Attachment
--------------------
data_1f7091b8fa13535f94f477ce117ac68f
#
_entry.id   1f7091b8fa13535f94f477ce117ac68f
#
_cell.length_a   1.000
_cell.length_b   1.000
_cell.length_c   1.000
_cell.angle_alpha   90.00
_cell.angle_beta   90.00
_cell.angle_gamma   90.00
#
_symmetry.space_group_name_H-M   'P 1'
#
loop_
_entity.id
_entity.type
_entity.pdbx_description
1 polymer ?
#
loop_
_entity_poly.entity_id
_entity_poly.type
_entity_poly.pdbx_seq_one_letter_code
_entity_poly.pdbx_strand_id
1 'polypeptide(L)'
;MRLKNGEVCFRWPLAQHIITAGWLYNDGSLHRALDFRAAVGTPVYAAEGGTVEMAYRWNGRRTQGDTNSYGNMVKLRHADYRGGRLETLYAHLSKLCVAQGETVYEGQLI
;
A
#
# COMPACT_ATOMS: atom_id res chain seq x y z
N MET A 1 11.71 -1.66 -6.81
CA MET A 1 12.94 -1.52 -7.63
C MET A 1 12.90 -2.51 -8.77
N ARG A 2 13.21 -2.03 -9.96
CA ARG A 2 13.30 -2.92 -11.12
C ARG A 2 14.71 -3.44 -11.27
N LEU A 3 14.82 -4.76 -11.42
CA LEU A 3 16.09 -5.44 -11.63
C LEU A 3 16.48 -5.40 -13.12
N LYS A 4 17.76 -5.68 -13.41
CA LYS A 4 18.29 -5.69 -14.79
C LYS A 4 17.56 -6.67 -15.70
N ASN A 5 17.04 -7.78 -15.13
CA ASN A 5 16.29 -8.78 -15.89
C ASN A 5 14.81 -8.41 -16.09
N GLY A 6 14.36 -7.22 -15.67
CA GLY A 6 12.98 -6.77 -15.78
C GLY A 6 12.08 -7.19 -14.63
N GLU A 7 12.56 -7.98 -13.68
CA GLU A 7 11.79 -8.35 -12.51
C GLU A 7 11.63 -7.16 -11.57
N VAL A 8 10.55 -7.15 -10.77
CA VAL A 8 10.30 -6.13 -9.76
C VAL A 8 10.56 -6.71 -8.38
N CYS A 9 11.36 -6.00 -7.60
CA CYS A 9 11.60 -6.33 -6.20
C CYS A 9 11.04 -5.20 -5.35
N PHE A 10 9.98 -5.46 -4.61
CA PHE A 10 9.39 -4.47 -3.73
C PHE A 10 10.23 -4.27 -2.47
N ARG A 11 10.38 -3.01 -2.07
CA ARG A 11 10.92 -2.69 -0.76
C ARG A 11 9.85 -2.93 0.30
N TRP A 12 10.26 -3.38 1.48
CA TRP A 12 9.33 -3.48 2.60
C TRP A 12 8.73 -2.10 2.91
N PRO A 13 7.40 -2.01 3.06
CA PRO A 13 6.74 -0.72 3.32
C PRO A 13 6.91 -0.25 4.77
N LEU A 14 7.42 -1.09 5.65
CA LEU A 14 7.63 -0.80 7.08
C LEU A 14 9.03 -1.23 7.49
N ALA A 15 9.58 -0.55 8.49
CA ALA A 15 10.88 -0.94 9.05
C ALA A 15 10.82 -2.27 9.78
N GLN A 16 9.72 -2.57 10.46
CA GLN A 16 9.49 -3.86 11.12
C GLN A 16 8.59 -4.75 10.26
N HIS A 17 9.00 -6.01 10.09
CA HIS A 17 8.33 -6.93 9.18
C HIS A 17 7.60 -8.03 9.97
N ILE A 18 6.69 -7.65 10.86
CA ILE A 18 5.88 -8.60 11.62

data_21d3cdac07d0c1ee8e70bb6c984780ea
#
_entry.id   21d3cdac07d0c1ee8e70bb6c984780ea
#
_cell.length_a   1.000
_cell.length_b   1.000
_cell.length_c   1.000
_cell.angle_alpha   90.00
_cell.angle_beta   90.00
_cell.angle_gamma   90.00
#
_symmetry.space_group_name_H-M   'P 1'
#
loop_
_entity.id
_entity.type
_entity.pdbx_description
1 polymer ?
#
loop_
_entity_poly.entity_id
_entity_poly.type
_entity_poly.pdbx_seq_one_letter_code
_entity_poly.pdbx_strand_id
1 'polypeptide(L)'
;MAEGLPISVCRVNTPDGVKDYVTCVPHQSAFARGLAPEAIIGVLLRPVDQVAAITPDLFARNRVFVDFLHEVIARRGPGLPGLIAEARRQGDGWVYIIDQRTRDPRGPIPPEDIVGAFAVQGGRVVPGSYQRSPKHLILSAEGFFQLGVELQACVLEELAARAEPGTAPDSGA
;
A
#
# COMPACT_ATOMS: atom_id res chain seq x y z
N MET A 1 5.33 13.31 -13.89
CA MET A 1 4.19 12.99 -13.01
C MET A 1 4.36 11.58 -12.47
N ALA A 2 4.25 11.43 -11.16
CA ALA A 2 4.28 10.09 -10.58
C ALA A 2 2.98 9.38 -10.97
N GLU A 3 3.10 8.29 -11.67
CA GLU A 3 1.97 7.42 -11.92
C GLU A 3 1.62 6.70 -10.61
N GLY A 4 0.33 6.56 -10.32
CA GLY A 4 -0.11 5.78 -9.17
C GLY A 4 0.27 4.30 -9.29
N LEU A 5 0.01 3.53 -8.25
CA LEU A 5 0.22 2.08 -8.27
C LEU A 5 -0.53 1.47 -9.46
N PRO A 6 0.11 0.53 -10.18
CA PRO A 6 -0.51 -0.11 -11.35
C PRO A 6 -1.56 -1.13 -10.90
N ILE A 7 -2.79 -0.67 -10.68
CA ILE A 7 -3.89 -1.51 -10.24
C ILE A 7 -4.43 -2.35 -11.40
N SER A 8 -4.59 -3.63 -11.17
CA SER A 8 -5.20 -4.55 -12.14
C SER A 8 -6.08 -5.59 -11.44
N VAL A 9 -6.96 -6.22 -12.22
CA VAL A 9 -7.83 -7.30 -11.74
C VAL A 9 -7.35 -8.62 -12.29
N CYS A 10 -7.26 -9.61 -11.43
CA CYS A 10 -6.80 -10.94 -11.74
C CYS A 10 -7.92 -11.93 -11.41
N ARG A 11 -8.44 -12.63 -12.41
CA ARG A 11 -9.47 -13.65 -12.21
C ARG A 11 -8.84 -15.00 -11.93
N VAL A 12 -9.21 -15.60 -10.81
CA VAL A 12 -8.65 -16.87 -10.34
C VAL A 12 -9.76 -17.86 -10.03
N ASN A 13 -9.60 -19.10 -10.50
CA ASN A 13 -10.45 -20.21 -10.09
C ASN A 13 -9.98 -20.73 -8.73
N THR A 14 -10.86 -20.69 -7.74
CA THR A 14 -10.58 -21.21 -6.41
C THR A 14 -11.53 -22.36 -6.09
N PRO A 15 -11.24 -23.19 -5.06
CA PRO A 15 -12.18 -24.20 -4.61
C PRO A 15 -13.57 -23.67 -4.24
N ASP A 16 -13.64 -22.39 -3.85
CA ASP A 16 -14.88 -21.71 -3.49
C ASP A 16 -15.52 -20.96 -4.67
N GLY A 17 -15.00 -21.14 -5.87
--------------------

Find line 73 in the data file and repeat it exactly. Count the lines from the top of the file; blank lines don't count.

N ALA A 15 9.58 -0.55 8.49